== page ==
His public life was now over. Suffering much with the gout, and feeling his increasing years, Ripperda abandoned his schemes and ambitions, and, still accompanied by the "Fair Castilian," he retired once more to Tetuan, certainly the most pleasant of Moorish cities in both situation and climate. There he resided in much luxury, on terms of great intimacy with his friend the Basha, each entertaining the other in turn with lavish expenditure.
As Ripperda felt his end approaching he became uneasy in mind, and eventually decided once more to return to the bosom of that Church which he had so often abandoned. As his illness increased he sent for a priest, on whose arrival he was immediately confessed and absolved. He then took the last sacrament and made his will. So little difficulty had been placed in the way of his full and speedy absolution that one is not surprised to find that this document contains large bequests to convents and churches, without which perhaps the absolution might have been a matter of more serious difficulty. To each of his servants he left a small legacy, and the residue of his property, a very considerable one, to the "Fair Castilian" and her children.
A few days later, on October 17, 1737, Ripperda died, and the following morning his house was sacked by the population of Tetuan, but craftily the Duke had removed all his valuables shortly before his death. The same day the funeral took place, with full Moslem rites,--for his reconversion to Christianity had been kept secret,--and the Imam harangued the assembled notables on the high example and many virtues of the deceased's life. Salutes were fired from the forts, and amidst a large concourse of people his body was interred.
The "Fair Castilian" did not long survive him, but died within a year or two in Spain.
Twenty-two years--from 1715, when Ripperda was appointed Minister of the States-General to the Court of Madrid, till his death in 1737--had sufficed for all the successes and failures, all the vicissitudes, of this extraordinary career.
Walter B. Harris's 1903 essay*, presented above, appears to have been largely based on the Memoirs of the Duke de Ripperda** (London, printed for John Stagg, in Westminster Hall; and Daniel Browne at the Black Swan, without Temple-Bar), which was published in 1740; the Memoirs were initially published at Amsterdam, and translated into English by John Campbell. The "so-called" Memoirs, however, are said to have been a "a Grub-street tale of adventure."***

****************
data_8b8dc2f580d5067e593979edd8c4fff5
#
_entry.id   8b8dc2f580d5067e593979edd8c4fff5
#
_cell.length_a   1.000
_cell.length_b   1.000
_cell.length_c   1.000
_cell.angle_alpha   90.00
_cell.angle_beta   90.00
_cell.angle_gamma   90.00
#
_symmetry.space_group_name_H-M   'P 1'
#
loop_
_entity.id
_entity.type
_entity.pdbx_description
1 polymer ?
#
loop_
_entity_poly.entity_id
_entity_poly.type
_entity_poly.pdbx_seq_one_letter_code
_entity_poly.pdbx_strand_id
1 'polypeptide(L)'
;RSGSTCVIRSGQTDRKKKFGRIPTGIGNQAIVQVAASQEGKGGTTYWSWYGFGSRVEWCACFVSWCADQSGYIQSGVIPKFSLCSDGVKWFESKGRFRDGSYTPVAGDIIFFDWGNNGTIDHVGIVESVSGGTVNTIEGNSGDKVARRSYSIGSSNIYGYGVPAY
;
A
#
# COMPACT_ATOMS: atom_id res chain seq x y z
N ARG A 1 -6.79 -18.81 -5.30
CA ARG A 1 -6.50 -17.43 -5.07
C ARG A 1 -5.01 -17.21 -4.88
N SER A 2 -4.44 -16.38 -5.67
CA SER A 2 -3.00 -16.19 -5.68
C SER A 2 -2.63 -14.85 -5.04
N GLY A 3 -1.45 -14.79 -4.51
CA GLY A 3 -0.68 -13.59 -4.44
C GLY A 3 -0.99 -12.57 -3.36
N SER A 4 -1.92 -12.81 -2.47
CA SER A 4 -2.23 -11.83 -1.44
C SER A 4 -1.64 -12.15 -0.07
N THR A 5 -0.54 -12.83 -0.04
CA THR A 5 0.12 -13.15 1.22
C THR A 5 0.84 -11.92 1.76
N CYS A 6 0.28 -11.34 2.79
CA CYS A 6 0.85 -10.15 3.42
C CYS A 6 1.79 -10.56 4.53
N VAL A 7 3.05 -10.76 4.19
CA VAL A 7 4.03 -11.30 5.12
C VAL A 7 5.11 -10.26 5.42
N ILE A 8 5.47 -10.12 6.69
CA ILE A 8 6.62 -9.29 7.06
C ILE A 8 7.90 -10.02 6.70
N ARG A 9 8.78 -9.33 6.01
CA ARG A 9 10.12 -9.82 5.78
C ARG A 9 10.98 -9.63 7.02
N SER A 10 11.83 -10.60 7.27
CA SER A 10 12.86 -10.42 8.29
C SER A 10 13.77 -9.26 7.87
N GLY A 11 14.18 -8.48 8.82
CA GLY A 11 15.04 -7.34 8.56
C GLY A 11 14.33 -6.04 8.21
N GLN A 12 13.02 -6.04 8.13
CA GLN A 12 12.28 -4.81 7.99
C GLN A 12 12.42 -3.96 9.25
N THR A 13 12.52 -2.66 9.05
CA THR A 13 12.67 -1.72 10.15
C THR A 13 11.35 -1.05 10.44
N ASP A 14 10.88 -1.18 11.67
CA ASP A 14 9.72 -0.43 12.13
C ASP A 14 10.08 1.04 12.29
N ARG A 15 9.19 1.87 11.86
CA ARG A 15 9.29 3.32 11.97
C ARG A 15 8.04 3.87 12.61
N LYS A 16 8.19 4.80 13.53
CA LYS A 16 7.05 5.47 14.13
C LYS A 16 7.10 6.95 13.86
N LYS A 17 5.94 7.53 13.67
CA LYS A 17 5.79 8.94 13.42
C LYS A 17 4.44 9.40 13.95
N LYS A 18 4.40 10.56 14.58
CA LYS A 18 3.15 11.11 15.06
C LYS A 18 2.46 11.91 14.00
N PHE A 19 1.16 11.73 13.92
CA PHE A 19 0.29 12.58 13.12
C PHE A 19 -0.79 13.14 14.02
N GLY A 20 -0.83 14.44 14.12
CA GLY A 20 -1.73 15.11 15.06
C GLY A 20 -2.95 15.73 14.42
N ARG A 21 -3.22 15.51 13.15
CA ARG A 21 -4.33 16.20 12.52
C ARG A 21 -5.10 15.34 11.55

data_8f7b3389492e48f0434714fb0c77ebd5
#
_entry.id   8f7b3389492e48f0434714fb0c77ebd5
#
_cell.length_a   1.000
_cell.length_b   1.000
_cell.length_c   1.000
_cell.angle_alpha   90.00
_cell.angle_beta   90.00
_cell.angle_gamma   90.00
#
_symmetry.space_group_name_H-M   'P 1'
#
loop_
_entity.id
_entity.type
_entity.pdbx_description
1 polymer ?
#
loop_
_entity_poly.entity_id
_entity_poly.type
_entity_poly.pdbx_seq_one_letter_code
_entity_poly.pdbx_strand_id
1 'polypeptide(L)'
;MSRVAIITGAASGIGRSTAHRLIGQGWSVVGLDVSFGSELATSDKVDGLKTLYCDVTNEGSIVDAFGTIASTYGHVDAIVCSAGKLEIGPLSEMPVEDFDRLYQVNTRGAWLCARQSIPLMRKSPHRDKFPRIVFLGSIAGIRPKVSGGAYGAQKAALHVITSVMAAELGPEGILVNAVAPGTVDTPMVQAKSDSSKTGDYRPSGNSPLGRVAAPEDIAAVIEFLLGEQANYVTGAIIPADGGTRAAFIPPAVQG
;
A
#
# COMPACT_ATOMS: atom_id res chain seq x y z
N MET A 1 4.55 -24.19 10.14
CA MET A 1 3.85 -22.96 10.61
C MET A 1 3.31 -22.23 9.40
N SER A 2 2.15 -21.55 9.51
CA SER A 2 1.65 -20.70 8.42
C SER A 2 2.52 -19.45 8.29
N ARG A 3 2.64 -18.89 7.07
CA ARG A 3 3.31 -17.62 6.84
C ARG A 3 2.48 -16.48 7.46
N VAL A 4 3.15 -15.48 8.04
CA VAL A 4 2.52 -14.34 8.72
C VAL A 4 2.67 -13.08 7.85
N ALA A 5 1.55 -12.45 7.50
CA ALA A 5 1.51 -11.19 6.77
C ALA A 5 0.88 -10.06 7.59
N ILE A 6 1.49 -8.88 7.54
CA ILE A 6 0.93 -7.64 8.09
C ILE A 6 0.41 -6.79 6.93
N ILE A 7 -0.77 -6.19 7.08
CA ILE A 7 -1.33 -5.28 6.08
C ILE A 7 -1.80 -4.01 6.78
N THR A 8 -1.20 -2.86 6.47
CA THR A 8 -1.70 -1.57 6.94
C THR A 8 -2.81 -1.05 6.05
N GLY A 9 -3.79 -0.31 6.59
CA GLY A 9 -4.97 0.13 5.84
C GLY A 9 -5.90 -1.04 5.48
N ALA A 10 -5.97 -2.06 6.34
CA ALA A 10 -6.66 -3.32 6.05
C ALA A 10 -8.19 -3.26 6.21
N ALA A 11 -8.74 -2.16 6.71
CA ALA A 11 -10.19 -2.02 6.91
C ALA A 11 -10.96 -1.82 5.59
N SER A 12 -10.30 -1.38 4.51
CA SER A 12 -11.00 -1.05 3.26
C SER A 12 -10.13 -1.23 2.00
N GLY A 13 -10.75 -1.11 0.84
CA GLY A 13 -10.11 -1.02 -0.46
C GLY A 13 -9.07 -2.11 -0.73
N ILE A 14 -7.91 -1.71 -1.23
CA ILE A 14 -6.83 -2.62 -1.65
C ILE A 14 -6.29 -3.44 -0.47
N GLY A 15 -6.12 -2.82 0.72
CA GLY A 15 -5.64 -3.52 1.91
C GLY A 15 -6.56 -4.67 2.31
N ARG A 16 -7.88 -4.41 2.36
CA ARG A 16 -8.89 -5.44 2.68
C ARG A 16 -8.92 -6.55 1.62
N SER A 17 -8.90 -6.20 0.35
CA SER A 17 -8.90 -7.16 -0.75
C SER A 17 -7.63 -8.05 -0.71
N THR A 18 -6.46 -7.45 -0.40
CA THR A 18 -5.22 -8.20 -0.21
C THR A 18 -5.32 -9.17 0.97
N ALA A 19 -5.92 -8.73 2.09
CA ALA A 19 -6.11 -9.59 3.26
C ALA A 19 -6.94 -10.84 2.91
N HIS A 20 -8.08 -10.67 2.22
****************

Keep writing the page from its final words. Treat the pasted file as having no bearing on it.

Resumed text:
Johan Willem Ripperda, the duke of Ripperda, and his mistress, Josefa Ramos, referred to as the "Fair Castilian" in Harris's 1903 essay as well as in the Memoirs, were great-great-great-great-great-great-grandparents to my wife Deb (see lineage at right).
Johan Willem Ripperda was born on March 7, 1680, in Oldehove, Groningen, in the Netherlands, son of Ludolph Luirdt and Maria Isabella (Van Diest) Ripperda. Ripperda's birth year is alternatively given as 1682 and 1684, and one source has his birth date as July 3, 1680. Ripperda was married first to Alida von Schellingwoude on July 13, 1704; she died on May 29, 1717, in Poolgeest. Madame de Ripperda, later referred to as the Duchess de Ripperda, in Harris's essay, was the Duke's second wife, and her name was Francisca Eusebia Jaraba de Castillo; they were married on August 29, 1717, in Spain.
Josefa Ramos, the "Fair Castilian," Ripperda's mistress, is said to have been a daughter of the warden or governor of the prison where the Duke was held, the prison actually being El Alcázar de Segovia, a castle in Segovia, Spain; the 1740 Memoirs of the Duke de Ripperda states she was "a young Lady, about the Age of eighteen, whose House was near the Castle." Josefa was born on December 18, 1705, at Tordesillas, Castilla Y León, in Spain. Contrary to the ending of Harris's essay stating that she died in Spain following the Duke's death, genealogical sources indicate she preceded the Duke's death, and died in Amsterdam in 1733, with online sources giving conflicting information, but it seems that Josefa was buried on November 6 of that year. The 1740 Memoirs states that the "Spanish Lady did not long survive him [Ripperda], but in returning to Holland, died at Sea of a Dropsy."
Ripperda died on November 5, 1737* in Tétouan, Morocco; the 1740 Memoirs gives his date of death as October 17, 1737.
The following online genealogical sources were consulted for these notes on April 29, 2006:
Selected online resources: